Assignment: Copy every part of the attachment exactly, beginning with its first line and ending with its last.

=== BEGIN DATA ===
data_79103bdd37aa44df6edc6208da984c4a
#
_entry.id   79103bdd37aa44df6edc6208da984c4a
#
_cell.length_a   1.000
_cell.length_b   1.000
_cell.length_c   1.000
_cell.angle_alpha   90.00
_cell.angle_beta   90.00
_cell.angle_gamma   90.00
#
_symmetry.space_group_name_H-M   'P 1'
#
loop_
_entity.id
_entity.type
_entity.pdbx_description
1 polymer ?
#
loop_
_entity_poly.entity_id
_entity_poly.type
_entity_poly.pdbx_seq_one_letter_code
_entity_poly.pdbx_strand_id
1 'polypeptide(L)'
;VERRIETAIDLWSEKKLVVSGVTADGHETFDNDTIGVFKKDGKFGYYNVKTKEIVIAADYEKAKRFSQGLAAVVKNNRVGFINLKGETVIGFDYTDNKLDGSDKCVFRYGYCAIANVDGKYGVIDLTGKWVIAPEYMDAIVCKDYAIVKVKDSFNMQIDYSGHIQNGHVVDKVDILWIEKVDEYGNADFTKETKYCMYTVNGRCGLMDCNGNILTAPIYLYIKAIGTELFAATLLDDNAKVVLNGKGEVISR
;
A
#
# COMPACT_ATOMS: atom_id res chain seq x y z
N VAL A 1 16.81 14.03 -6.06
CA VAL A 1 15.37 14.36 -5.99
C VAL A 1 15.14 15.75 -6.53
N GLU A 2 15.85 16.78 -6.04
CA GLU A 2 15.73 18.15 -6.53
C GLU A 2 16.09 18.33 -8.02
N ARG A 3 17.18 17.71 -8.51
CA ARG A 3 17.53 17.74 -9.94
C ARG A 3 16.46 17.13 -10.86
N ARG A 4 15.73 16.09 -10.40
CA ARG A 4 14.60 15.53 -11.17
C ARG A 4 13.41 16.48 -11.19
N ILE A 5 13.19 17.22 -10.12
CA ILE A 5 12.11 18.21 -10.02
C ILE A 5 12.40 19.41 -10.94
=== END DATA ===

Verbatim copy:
data_79103bdd37aa44df6edc6208da984c4a
#
_entry.id   79103bdd37aa44df6edc6208da984c4a
#
_cell.length_a   1.000
_cell.length_b   1.000
_cell.length_c   1.000
_cell.angle_alpha   90.00
_cell.angle_beta   90.00
_cell.angle_gamma   90.00
#
_symmetry.space_group_name_H-M   'P 1'
#
loop_
_entity.id
_entity.type
_entity.pdbx_description
1 polymer ?
#
loop_
_entity_poly.entity_id
_entity_poly.type
_entity_poly.pdbx_seq_one_letter_code
_entity_poly.pdbx_strand_id
1 'polypeptide(L)'
;VERRIETAIDLWSEKKLVVSGVTADGHETFDNDTIGVFKKDGKFGYYNVKTKEIVIAADYEKAKRFSQGLAAVVKNNRVGFINLKGETVIGFDYTDNKLDGSDKCVFRYGYCAIANVDGKYGVIDLTGKWVIAPEYMDAIVCKDYAIVKVKDSFNMQIDYSGHIQNGHVVDKVDILWIEKVDEYGNADFTKETKYCMYTVNGRCGLMDCNGNILTAPIYLYIKAIGTELFAATLLDDNAKVVLNGKGEVISR
;
A
#
# COMPACT_ATOMS: atom_id res chain seq x y z
N VAL A 1 16.81 14.03 -6.06
CA VAL A 1 15.37 14.36 -5.99
C VAL A 1 15.14 15.75 -6.53
N GLU A 2 15.85 16.78 -6.04
CA GLU A 2 15.73 18.15 -6.53
C GLU A 2 16.09 18.33 -8.02
N ARG A 3 17.18 17.71 -8.51
CA ARG A 3 17.53 17.74 -9.94
C ARG A 3 16.46 17.13 -10.86
N ARG A 4 15.73 16.09 -10.40
CA ARG A 4 14.60 15.53 -11.17
C ARG A 4 13.41 16.48 -11.19
N ILE A 5 13.19 17.22 -10.12
CA ILE A 5 12.11 18.21 -10.02
C ILE A 5 12.40 19.41 -10.94